They key sequence began after a timeout at the 8:33 mark of the second quarter. J.R. fed Nene for a layup off the high screen. The next time down J.R. dropped another nice pass to Nene in the lane. Minnesota sunk three players in the lane to stop Nene giving him an easy kick out pass to Afflalo who splashed the three. A minute and a half later J.R., Nene and Afflalo combined to complete the very same play.
After Afflalo showed he was hot the Nuggets ran a play for him where they posted J.R. up on the left block, Nene entered the ball to J.R. and AC, Nene and Birdman all converged setting a three man wide screen for Afflalo who ran off the wall his teammates built to the right wing. J.R. threw a perfect pass from the left block across the court hitting Afflalo, who was on the move mind you, directly in the shooting pocket and Arron drained the jumper. It was a beautifully designed and executed play. Denver ran it a second time shortly after and Afflalo floated to the middle of the floor and sadly missed the three.
All of that happened in just 3:03 and the Nuggets’ lead ballooned from two points to ten points and it was all fueled by J.R.’s passing. Smith went on to show how he is still a frustrating player by reverting to his three point chuckingest best later in the game. J.R. has been struggling with his shot and I can see how a home game against the Wolves is as good a time as any to try to shoot himself out of it. Even so, he is such an all around talent you still wonder when he will realize he can change a game without taking a shot.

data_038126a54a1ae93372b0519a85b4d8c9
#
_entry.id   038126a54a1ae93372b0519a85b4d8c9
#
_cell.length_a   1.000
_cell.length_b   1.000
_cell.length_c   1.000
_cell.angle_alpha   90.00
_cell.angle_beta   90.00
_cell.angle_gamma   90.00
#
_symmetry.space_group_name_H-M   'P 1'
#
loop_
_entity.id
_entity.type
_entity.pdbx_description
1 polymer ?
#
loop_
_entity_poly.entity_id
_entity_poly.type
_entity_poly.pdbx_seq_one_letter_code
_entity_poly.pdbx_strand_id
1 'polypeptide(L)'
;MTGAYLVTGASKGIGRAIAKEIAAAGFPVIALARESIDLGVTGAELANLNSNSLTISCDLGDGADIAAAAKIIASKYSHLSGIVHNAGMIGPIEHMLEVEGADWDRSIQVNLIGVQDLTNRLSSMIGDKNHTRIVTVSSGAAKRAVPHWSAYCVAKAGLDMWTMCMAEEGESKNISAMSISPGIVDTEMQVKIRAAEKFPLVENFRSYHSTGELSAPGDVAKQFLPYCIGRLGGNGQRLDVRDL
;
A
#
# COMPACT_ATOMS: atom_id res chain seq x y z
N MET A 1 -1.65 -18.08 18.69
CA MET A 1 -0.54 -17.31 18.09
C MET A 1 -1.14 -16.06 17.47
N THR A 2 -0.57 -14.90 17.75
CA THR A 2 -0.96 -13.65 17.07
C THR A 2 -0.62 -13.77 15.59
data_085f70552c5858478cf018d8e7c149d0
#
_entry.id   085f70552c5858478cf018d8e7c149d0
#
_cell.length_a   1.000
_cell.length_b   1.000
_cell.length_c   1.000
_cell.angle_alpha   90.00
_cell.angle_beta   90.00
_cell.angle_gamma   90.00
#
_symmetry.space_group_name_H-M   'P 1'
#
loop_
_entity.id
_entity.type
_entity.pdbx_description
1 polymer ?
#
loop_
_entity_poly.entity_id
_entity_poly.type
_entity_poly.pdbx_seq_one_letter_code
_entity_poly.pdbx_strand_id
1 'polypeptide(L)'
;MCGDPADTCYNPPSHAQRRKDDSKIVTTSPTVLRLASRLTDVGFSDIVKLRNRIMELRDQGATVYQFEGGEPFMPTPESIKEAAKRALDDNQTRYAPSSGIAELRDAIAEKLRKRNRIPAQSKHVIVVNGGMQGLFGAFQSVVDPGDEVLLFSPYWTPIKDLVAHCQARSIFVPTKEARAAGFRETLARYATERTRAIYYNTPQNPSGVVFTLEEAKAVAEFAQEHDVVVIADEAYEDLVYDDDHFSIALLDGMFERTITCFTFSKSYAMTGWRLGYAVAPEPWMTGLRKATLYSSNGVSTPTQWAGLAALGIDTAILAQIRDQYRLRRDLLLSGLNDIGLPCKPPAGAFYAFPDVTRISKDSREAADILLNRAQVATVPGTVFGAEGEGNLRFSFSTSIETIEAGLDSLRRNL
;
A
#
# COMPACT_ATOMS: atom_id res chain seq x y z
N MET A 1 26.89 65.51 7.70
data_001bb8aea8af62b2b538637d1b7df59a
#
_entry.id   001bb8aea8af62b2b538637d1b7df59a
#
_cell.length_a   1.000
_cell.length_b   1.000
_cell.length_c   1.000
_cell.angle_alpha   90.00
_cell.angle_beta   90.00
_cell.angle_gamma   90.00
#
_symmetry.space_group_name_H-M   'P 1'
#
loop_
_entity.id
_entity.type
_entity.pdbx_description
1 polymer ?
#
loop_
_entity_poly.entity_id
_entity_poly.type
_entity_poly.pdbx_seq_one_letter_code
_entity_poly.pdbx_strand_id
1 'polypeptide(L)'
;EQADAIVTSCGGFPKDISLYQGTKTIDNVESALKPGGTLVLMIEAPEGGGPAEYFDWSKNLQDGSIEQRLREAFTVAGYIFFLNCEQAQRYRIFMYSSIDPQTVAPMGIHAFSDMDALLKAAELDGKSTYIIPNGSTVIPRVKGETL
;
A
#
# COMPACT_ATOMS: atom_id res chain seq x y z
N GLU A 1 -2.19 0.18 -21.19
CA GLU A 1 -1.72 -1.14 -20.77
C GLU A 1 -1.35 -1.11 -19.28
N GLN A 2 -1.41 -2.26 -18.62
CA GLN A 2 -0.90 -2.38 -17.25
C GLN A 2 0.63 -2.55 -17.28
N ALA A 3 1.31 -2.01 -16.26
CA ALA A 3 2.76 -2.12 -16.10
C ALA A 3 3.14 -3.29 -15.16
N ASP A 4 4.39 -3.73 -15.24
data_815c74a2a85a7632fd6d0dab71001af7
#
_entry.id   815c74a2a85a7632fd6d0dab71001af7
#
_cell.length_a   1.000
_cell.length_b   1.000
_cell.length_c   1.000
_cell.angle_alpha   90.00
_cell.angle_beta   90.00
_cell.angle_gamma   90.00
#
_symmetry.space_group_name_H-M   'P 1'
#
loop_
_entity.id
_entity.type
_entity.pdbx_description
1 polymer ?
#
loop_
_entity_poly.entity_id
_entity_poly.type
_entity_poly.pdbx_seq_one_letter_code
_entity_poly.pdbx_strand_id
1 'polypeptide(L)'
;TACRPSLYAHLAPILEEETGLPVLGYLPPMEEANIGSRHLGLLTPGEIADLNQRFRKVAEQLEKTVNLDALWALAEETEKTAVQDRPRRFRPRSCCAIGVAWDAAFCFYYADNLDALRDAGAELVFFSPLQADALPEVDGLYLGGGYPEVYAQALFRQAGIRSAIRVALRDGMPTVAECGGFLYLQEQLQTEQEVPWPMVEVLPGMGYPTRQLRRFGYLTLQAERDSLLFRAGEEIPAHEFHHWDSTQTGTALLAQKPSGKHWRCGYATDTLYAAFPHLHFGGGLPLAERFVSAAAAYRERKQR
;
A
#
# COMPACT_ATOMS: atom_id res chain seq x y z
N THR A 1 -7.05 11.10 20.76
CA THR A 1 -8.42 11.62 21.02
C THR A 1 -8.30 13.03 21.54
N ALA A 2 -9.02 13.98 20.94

The big story of the night though was the return of Carmelo. I thought it was good that the Nuggets did not just start force feeding him the ball right from the start. Still the Nuggets only had six points seven minutes into the game and Melo had only taken two shots, missing both. On a night when Nene was and Kenyon were struggling offensively they needed Melo to put up some points. Melo managed to get to the basket a couple of times over the final four minutes of the first quarter and along with Chauncey was able to get the Nuggets up to 20 points for the quarter.
Melo did appear a little rusty though getting called for a couple of offensive fouls and was never really able to get his post up game going due to the Wolves’ double teaming. He did score eight straight points in the fourth quarter on two threes and a layup and ended up scoring 24 points on 9-17 shooting. It was not a dominant performance, but a solid one.
The Nuggets offense lacked some of the flow they had while Melo was out, but they were able to avoid the sequences where Melo was holding the ball and the other four Nuggets were standing around and watching, which is something I feared might happen upon his return to the lineup.
There was one area where the Nuggets were very disappointing as they were completely unable to keep the Wolves off the offensive boards. Even with Kenyon pulling down 12 defensive rebounds on his own Minnesota collected 21 of their missed shots. Kevin Love corralled an impressive five offensive rebounds, but was easily outdone by teammate Al Jefferson who earned eight. When you consider Minnesota missed 58 shots from the floor it slightly reduces the sting of sacrificing 21 offensive rebounds. Even so, you are not going to win many games only collecting 62.5% of all defensive rebounds.
Additional Game 38 Nuggets